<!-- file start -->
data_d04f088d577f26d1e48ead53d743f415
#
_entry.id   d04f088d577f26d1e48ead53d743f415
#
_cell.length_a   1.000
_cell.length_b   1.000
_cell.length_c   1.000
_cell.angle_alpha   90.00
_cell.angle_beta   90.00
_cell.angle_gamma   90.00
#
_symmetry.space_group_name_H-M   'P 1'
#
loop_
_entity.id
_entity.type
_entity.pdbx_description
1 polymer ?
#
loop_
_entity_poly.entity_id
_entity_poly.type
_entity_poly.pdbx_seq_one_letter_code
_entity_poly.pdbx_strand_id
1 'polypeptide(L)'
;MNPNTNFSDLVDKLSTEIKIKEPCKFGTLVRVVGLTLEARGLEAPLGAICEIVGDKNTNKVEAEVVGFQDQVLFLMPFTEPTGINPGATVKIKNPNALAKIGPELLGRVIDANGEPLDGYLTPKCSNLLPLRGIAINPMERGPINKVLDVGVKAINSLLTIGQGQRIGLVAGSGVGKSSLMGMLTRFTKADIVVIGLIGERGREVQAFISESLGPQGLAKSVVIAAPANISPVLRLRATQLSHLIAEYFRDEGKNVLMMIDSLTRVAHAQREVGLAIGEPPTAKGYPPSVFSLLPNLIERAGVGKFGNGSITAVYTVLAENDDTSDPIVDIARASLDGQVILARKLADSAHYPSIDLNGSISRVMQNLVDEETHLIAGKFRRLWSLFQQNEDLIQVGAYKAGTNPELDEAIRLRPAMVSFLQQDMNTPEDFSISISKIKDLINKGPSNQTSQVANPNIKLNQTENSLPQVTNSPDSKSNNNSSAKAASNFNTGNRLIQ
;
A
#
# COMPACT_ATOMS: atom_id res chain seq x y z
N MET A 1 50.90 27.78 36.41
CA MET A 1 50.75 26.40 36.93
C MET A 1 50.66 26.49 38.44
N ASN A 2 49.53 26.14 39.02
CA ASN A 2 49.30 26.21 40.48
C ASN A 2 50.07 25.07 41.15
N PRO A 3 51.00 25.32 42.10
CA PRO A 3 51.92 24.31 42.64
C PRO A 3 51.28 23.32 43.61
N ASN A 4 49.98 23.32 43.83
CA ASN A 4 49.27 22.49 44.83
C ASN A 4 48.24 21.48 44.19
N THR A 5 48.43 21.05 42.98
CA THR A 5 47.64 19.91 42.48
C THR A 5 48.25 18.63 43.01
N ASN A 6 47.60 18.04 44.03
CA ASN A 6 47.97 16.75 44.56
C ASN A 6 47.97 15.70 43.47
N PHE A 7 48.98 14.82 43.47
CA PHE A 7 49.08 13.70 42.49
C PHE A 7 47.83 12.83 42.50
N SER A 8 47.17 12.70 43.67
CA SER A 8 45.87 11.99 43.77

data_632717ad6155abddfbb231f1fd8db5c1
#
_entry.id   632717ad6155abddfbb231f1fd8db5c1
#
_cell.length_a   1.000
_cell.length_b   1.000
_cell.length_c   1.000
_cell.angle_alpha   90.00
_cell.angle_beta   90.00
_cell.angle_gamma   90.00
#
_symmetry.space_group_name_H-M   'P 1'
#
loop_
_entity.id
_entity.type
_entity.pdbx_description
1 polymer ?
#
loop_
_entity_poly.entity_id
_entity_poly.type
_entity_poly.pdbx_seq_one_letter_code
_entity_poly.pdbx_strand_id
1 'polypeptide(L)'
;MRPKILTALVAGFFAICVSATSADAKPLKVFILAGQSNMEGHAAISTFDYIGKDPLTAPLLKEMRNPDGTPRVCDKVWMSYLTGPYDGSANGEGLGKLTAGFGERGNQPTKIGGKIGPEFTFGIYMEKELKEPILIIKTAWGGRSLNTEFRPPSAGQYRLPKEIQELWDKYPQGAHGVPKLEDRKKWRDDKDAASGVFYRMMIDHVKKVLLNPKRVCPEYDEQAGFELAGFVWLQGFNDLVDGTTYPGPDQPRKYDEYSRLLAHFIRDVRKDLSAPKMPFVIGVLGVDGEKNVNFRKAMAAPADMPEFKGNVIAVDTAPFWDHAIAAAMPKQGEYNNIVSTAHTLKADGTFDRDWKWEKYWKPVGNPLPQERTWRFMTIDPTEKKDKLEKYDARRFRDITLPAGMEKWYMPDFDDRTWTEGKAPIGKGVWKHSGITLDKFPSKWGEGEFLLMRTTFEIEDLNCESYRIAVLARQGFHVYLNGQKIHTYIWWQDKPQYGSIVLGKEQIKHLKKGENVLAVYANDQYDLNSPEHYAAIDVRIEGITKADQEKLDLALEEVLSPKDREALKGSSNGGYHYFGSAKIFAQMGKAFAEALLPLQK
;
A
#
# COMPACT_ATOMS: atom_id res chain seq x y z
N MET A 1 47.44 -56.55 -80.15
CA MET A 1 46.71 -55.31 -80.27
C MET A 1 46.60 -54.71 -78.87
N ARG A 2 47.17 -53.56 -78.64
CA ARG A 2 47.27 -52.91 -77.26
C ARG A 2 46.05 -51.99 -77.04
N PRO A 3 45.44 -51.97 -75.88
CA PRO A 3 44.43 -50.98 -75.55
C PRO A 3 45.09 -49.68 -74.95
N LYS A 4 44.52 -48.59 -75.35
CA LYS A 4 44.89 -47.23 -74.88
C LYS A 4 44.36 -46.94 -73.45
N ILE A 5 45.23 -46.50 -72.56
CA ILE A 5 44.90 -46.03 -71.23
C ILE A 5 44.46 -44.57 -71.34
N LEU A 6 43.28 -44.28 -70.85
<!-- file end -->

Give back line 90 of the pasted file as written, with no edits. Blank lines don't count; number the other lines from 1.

N PRO A 3 45.44 -51.97 -75.88